Moonlight might feel right, but ask first
- By Reid Davenport
- Oct 03, 2013
You're a government IT guru tempted to turn to the private sector while waiting out the furlough. Your know-how is invaluable. You have the connections. Getting a temporary gig until Congress passes a fiscal 2014 spending bill is a simple matter of wanting to, right?
As ESPN college football analyst Lee Corso might say, not so fast.
Even as the spending standoff has sent 800,000 federal employees home, agency workers are still bound to "executive branch-wide standards of ethical conduct and rules regarding outside employment," according to guidelines issued by the Office of Management and Budget.
That means employees must continue to adhere to Office of Government Ethics regulations that prohibit them from "participating in their official capacities in particular matters that have a direct and predictable effect on the financial interests of person with whom they are 'seeking employment' or with whom they have an arrangement concerning future employment." Some agencies require pre-approval for any outside employment.
"When an employee is furloughed, they're basically on their own time and they're free to go and look for temporary, part-time job, what have you," said John Palguta, vice president of policy for the Partnership for Public Service. "But one caveat would be that they would have to be still mindful of any ethical considerations or conflicts of interest."
An obvious example would be someone who works for, say, the Securities and Exchange Commission moonlighting with a brokerage. "If they work at an agency that has regulatory oversight of some sector or business, to go to work for that business with the expectation that when the furlough is over they would come back to government, they would want to make sure that they haven't somehow compromised their independence," Palguta said.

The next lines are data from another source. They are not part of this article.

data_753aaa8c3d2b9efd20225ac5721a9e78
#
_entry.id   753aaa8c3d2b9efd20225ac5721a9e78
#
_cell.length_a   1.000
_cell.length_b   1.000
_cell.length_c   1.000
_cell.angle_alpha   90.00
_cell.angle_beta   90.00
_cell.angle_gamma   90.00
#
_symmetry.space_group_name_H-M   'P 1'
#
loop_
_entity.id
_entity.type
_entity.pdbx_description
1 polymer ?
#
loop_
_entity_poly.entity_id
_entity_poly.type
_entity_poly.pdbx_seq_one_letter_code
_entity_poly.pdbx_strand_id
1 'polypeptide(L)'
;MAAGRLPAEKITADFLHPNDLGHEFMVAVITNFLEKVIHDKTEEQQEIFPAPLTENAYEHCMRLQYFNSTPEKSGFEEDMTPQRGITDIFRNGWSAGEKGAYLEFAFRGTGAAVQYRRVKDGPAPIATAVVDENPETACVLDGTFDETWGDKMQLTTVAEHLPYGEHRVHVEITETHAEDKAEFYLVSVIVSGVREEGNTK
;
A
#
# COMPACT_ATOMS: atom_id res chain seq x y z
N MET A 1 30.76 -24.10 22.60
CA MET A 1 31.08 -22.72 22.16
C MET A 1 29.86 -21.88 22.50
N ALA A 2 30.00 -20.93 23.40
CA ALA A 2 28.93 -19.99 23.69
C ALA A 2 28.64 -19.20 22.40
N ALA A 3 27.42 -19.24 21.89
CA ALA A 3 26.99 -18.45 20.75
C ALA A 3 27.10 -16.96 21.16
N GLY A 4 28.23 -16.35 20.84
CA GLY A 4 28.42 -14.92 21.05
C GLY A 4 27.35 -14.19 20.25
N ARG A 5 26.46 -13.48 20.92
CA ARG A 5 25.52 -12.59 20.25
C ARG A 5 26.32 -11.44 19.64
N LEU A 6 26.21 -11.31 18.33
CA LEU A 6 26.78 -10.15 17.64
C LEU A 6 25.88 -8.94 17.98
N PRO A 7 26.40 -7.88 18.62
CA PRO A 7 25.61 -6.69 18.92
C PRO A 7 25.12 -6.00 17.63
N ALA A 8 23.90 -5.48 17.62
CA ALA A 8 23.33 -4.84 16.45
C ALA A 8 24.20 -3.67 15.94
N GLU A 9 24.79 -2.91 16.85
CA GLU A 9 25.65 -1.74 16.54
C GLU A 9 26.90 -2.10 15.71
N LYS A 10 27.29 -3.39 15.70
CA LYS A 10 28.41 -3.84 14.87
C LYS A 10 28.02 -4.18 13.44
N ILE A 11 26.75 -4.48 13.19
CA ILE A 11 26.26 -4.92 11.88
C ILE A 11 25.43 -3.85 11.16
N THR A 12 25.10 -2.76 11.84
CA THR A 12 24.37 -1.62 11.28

Some of the Presidential Innovation Fellows are already working.
There are less obvious examples as well.
GSA regulations require approval for employees who want to work with a "prohibited source," such as an entity that does or seeks to do business with the GSA. But regulations related to approval of outside employment differ slightly from agency to agency.
Agriculture Department regulations stipulate that any employee who is required to file a financial disclosure report, which includes senior officials and employees who deal with certain types of information (think procurement), must obtain written approval for any outside employment.
OMB employees must obtain approval from three specific parties -- the office or department head, the general counsel and the designated agency ethics official -- before accepting outside employment.
"You want to make sure that if you have an employee with access to confidential information, that they're not going to be working for some place where it would be hard to maintain that confidence, or there'd be pressure to provide some information that is not generally available to the public," Palguta said.
At the same time, Palguta suggested, requiring approval for a job that clearly presents no conflict is going a bit far.
"If I'm an employee and I'm trying to make ends meet, I would have a sense that maybe it wasn't entirely fair and I would look to see if there's some way to get some guidance on this," he said.
And then there is the challenge of tracking down the right people to get approval from. They might have been furloughed themselves.
"I suspect since we haven't had a real shutdown for 17 years, they probably haven't thought through some of those things," Palguta said.